A Taliban spokesperson has claimed there is no evidence that the late Al-Qaeda leader Osama bin Laden was responsible for the 9/11 terror attacks against the United States.
Zabihullah Mujahid made the claim during an interview with NBC Nightly News on Wednesday as the August 31 deadline for the final withdrawal of U.S. troops from Afghanistan approaches.
Bin Laden was responsible for planning the attacks, which prompted the U.S. invasion of Afghanistan in 2001. He initially denied involvement in 9/11 but later appeared to claim responsibility.
Mujahid said: “When Osama Bin Laden became an issue for the Americans, he was in Afghanistan.”
“Although there was no proof he was involved, now we have given promises that Afghan soil won’t be used against anyone,” he said.
“There is no evidence. Even after 20 years of war, we have no proof he was involved,” Mujahid added.
NBC’s Richard Engel pressed Mujahid about the matter, asking: “So it sounds like, even now, after all this, you’re accepting no responsibility?”
“There was no justification for this war, it was excuse for war,” he said.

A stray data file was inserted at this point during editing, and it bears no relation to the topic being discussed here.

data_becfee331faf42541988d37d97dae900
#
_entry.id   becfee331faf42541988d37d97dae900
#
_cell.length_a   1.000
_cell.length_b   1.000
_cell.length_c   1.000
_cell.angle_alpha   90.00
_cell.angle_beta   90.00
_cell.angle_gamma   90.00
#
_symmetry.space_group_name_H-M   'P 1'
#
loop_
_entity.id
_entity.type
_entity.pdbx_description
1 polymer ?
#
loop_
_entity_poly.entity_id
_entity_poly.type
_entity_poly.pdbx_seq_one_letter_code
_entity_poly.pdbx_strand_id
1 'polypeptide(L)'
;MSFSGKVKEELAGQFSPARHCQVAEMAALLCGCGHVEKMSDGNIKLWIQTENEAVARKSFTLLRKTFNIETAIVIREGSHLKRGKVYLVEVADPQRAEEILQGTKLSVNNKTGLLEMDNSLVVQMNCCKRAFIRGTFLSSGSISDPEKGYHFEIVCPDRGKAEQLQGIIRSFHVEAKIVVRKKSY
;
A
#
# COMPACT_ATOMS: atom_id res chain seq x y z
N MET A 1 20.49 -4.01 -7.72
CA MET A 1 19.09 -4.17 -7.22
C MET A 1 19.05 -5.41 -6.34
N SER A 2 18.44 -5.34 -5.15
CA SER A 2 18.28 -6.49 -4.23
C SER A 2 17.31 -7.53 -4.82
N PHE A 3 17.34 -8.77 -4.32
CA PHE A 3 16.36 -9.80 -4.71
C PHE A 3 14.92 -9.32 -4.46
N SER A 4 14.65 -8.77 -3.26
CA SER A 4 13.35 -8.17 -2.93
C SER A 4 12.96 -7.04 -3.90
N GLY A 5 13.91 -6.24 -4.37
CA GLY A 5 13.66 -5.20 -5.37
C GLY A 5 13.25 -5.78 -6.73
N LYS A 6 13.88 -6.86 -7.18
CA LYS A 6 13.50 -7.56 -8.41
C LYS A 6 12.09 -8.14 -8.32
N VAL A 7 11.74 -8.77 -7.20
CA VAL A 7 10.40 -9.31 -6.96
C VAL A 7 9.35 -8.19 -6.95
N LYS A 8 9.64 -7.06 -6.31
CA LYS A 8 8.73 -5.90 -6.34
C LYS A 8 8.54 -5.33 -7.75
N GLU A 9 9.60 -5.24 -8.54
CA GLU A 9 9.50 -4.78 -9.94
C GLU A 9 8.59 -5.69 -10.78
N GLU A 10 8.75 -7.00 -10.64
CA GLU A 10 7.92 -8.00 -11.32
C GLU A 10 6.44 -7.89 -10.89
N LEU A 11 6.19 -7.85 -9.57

When Engel asked Mujahid about the U.S. leaving Afghanistan, the Taliban spokesman said: “The withdrawal is almost finished. These are our happiest moments.”
However, the 9/11 Commission report concluded that the “9/11 attack was driven by Usama Bin Ladin.”
The report made clear reference to Al-Qaeda’s connection to the Taliban and its former leader, Mullah Omar: “As final preparations were under way during the summer of 2001, dissent emerged among al Qaeda leaders in Afghanistan over whether to proceed.
“The Taliban’s chief, Mullah Omar, opposed attacking the United States. Although facing opposition from many of his senior lieutenants, Bin Ladin effectively overruled their objections, and the attacks went forward,” the report said.
In 2004, bin Laden appeared to admit to his role in organizing 9/11 in videotaped remarks.
“God knows it did not cross our minds to attack the towers but after the situation became unbearable and we witnessed the injustice and tyranny of the American-Israeli alliance against our people in Palestine and Lebanon, I thought about it,” bin Laden said.
Referencing the 1982 Lebanon War, bin Laden went on to say: “As I watched the destroyed towers in Lebanon, it occurred to me punish the unjust the same way [and] to destroy towers in America so it could taste some of what we are tasting and to stop killing our children and women.”
The Taliban was sheltering bin Laden while the group was in power in Afghanistan in 2001 and the U.S. invasion was carried out in order to catch the Al-Qaeda leader and prevent the country from being used as a base to attack the U.S.